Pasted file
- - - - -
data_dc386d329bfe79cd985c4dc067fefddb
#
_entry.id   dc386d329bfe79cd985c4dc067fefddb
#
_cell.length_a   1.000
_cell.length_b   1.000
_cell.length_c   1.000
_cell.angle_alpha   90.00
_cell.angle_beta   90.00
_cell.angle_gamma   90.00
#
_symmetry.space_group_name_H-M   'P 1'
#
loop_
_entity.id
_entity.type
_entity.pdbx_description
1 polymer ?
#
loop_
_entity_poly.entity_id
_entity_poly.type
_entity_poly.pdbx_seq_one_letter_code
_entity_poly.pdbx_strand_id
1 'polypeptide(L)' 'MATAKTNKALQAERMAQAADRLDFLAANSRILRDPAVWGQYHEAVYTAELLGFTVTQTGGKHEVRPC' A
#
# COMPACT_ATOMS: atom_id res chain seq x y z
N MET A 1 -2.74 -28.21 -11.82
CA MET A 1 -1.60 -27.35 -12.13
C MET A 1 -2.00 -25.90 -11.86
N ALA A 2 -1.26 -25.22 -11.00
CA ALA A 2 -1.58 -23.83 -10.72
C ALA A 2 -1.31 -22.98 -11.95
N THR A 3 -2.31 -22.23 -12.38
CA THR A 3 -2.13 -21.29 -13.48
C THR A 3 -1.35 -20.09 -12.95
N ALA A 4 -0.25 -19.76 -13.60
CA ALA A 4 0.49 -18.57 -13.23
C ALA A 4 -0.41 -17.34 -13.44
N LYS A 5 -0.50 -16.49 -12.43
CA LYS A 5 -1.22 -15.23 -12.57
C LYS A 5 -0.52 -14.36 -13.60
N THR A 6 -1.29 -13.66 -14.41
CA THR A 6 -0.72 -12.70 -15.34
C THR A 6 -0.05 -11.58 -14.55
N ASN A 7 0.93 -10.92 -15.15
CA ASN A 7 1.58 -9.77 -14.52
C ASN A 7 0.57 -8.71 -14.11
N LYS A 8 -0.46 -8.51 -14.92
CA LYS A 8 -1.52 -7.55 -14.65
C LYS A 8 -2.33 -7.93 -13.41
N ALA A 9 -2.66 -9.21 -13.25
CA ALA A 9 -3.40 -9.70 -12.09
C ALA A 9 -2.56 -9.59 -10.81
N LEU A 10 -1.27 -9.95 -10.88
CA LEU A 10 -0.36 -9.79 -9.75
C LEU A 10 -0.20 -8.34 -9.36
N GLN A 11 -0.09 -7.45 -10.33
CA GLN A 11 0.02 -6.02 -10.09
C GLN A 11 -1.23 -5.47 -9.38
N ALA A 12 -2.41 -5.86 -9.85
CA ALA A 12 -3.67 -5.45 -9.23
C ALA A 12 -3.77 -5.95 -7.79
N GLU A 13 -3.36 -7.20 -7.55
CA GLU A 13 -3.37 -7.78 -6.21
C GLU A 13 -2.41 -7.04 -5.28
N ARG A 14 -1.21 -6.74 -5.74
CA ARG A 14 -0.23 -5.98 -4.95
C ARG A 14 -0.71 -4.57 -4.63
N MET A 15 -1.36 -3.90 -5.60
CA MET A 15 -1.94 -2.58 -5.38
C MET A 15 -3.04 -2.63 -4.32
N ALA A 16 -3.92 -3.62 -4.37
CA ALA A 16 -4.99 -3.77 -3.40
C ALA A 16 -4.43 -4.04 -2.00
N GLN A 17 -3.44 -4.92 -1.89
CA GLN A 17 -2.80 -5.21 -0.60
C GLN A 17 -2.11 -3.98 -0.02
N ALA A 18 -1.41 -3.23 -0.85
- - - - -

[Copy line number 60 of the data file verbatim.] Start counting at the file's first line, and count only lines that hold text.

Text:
C GLN A 11 -1.23 -5.47 -9.38